• Wash trading is used to artificially raise the price of NFTs to pump the asset’s value
  • Analysis of NFT sales indicate some sellers executed hundreds of wash trades last year

NFT traders are uncovering a growing number of fraudsters profiting by pumping up the price of their digital art.

The scam is playing out through wash trading — in which a seller takes both sides of a trade to boost an NFT’s value — an increasing “area of concern,” according to a Wednesday report from crypto research firm Chainalysis.

Wash traders made profits of more than $8.9 million in 2021 in the nascent, multi-billion dollar space, according to the analysis, which surveyed 110 traders. The report only captures trades executed using ether or wrapped ether, excluding wash trading activity on other blockchains.

To calculate findings, Chainalysis tracked self-financed wallet transactions, “meaning they were funded either by the selling address or by the address that initially funded the selling address.” Analysis of sales indicate some sellers have pulled off hundreds of wash trades.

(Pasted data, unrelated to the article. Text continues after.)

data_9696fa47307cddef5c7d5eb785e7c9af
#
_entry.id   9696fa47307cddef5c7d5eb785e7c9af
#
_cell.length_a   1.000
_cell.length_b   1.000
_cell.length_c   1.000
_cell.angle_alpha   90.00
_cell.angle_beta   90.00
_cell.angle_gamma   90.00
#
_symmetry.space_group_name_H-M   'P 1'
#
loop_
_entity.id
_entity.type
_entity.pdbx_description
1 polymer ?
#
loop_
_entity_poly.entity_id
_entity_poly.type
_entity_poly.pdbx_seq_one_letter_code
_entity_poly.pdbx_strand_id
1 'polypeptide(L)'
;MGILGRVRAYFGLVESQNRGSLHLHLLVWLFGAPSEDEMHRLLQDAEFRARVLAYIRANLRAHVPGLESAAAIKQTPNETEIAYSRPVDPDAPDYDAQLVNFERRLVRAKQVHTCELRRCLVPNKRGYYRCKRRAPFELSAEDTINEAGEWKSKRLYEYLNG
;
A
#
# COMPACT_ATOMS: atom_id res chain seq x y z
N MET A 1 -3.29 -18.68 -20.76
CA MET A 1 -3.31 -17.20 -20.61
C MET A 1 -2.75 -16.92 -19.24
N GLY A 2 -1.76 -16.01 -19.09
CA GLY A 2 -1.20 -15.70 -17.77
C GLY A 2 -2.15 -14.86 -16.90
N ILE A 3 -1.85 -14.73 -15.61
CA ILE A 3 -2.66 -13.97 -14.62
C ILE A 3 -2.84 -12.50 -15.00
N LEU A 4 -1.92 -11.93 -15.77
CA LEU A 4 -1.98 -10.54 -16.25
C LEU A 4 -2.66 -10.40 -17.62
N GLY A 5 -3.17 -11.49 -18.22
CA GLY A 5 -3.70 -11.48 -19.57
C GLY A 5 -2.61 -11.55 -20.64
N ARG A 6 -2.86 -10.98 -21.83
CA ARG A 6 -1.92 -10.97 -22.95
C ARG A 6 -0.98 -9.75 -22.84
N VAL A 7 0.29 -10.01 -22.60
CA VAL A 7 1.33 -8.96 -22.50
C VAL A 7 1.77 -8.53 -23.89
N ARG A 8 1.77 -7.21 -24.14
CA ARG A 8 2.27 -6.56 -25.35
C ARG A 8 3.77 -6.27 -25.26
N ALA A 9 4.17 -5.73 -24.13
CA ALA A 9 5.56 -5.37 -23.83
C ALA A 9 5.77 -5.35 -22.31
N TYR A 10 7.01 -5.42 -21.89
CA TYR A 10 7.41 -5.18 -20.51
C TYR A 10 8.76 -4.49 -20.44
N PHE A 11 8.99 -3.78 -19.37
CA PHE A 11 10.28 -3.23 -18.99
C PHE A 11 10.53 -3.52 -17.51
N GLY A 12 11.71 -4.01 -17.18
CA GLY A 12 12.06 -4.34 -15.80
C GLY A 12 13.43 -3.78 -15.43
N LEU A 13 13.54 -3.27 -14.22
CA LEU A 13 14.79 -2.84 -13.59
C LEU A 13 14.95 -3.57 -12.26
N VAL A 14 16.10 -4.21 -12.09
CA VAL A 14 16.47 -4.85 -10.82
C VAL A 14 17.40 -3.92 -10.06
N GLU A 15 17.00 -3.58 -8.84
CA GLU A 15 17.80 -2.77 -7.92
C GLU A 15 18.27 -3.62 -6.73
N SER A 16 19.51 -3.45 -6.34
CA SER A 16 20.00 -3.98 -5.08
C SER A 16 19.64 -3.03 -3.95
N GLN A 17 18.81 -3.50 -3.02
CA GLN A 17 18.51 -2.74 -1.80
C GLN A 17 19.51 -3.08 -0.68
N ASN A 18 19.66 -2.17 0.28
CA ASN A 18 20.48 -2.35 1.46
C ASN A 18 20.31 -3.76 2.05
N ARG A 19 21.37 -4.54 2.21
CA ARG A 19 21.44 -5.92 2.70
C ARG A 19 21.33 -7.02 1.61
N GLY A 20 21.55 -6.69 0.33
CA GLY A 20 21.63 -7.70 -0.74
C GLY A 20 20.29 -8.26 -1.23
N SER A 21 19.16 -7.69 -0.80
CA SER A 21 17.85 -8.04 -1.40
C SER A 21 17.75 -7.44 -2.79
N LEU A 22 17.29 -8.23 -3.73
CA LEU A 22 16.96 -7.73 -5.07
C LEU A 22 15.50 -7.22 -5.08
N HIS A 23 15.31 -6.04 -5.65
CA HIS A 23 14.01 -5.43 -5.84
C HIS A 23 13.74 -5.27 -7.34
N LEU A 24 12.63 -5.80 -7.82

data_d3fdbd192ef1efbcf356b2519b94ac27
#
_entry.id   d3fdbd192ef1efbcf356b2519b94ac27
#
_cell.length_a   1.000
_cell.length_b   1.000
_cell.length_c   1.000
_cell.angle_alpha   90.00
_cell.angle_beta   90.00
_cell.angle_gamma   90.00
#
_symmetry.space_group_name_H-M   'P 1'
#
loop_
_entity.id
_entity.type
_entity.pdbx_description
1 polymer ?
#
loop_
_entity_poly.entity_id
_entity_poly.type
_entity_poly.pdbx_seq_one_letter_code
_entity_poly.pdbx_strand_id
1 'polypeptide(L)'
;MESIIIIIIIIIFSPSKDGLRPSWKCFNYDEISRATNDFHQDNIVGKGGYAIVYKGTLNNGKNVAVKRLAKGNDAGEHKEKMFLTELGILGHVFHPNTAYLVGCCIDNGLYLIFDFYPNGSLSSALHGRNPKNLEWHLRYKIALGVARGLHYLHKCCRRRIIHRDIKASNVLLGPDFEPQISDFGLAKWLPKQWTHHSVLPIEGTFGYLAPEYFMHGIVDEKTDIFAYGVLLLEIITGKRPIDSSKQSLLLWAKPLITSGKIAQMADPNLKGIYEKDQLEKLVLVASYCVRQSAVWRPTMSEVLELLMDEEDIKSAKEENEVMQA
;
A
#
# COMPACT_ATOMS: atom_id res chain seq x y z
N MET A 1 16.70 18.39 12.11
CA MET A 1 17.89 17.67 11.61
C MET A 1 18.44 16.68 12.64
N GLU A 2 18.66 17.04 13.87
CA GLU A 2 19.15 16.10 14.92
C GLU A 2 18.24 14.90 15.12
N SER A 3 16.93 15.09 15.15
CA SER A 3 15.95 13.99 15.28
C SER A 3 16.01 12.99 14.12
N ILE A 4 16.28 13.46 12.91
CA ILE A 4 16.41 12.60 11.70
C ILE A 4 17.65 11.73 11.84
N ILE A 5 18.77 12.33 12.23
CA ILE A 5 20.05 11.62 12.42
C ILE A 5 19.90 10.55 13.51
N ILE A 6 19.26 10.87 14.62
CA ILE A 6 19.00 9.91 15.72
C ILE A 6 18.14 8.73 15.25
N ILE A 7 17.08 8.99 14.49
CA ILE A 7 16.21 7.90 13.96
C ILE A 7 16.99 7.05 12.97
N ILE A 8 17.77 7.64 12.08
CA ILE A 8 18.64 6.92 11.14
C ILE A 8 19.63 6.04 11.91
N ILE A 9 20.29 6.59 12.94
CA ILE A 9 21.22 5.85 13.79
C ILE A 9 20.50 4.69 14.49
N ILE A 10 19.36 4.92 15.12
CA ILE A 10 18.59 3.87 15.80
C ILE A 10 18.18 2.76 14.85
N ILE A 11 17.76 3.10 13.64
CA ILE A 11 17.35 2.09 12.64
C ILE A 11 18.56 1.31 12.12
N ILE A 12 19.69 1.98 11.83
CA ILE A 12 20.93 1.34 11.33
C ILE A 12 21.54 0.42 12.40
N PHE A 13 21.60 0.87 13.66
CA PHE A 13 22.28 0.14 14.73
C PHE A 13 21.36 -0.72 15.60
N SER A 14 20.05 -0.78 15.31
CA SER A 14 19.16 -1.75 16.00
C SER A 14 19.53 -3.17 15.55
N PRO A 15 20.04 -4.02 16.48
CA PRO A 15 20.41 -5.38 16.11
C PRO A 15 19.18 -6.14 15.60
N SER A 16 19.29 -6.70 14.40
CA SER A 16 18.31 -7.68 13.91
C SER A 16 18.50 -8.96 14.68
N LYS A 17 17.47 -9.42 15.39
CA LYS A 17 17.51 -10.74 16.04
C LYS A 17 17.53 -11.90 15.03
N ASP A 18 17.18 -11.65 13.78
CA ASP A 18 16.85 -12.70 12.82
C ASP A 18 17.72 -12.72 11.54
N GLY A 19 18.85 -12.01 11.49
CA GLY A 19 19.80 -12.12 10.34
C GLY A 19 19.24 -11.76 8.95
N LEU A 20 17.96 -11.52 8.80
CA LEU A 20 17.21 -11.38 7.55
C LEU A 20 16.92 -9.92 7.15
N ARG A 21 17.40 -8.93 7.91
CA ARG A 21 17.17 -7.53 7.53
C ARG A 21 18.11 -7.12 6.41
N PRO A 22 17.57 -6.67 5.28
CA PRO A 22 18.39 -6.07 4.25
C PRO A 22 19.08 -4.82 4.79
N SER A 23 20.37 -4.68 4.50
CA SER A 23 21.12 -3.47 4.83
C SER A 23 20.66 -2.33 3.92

The gambit doesn’t always work, though. 

Chainalysis said that out of 262 reported users who have sold an NFT to a “self-financed address” more than 25 times, 152 of those lost money. Although the profitable fraudsters have collectively made nearly $8.9 million, $416,984 in losses were booked by the rest.

Wash trading is still a “murky legal area” that has “yet to be the subject of an enforcement action,” according to the report.

“However, that could change as regulators shift focus and apply existing anti-fraud authorities to new NFT markets,” analysts from the firm wrote. “More generally, wash trading in NFTs can create an unfair marketplace for those who purchase artificially inflated tokens, and its existence can undermine trust in the NFT ecosystem, inhibiting future growth.”

These transactions are a drop in the bucket of the $8.6 billion laundered throughout crypto last year, the firm said.

Chainalysis reported a minimum of $44.2 billion worth of Ethereum-based NFTs traded in 2021, up from $106 million in 2020.

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  • Morgan Chittum is a New York-based reporter covering NFTs, the metaverse, play-to-earn gaming and other emerging Web3 tech for Blockworks. Previously she was a street reporter, covering crime at New York Daily News, and a media and journalism fellow at the Poynter Institute. Contact Morgan via email at [email protected]